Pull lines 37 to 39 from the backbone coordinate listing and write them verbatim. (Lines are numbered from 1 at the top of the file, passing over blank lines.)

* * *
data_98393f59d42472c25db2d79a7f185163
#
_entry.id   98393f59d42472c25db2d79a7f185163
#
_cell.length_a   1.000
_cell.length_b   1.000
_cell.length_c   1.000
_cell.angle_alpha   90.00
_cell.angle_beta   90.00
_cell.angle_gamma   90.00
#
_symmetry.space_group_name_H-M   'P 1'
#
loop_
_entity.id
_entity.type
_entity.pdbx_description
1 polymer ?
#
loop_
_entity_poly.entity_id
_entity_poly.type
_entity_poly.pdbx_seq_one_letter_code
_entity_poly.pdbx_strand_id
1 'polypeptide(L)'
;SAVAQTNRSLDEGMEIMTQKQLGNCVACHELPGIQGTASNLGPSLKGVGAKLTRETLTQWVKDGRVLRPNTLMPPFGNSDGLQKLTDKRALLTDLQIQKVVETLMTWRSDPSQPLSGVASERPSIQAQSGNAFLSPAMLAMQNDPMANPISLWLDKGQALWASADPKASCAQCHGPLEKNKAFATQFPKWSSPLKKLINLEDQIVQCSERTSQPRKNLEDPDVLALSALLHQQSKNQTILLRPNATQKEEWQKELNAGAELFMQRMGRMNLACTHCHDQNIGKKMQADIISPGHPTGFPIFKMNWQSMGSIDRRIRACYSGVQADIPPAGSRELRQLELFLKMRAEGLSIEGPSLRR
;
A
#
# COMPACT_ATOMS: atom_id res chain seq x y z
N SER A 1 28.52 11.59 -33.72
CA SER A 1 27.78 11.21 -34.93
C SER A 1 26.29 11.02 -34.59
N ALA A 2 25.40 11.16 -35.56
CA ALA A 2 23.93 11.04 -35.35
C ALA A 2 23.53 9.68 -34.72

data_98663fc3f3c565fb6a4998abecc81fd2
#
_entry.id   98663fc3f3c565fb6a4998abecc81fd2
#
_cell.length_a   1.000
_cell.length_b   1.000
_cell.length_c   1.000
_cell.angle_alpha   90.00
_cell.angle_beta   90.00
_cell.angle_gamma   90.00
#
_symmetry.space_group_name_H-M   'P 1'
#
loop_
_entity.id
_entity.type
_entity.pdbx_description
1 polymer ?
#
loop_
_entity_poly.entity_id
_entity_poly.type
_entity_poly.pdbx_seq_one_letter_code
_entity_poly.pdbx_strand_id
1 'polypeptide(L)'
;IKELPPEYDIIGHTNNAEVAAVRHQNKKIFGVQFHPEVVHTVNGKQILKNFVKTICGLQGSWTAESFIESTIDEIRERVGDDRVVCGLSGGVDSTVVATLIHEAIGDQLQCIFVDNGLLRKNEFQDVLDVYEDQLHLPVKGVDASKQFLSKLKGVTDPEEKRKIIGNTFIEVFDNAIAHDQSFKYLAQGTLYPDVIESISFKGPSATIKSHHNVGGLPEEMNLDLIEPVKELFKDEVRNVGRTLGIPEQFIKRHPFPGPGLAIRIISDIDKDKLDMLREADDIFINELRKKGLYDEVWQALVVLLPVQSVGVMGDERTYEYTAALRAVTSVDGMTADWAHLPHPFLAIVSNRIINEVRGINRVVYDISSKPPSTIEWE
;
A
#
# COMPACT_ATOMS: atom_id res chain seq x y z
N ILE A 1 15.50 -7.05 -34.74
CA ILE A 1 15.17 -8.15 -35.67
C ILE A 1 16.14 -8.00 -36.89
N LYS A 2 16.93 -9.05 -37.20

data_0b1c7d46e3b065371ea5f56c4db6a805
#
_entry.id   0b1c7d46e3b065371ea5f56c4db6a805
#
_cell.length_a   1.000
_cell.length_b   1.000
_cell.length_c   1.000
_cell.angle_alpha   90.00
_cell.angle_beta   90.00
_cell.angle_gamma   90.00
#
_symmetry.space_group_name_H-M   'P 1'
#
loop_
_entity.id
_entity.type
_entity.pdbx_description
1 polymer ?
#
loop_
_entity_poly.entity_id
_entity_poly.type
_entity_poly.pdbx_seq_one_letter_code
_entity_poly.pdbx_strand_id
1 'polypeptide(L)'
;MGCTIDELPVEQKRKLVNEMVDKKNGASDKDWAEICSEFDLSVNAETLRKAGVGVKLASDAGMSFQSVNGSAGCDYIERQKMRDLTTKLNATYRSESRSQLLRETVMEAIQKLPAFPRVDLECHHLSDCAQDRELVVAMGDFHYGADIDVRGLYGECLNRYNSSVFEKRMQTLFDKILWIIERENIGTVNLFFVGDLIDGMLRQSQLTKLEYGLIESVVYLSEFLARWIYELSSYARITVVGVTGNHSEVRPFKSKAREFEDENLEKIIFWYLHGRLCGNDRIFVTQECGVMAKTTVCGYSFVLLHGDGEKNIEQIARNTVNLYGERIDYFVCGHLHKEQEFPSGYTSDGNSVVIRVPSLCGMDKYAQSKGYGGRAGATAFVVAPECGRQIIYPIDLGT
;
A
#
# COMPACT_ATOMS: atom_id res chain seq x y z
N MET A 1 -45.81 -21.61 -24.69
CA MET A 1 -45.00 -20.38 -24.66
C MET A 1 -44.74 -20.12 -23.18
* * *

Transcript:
data_98663fc3f3c565fb6a4998abecc81fd2
#
_entry.id   98663fc3f3c565fb6a4998abecc81fd2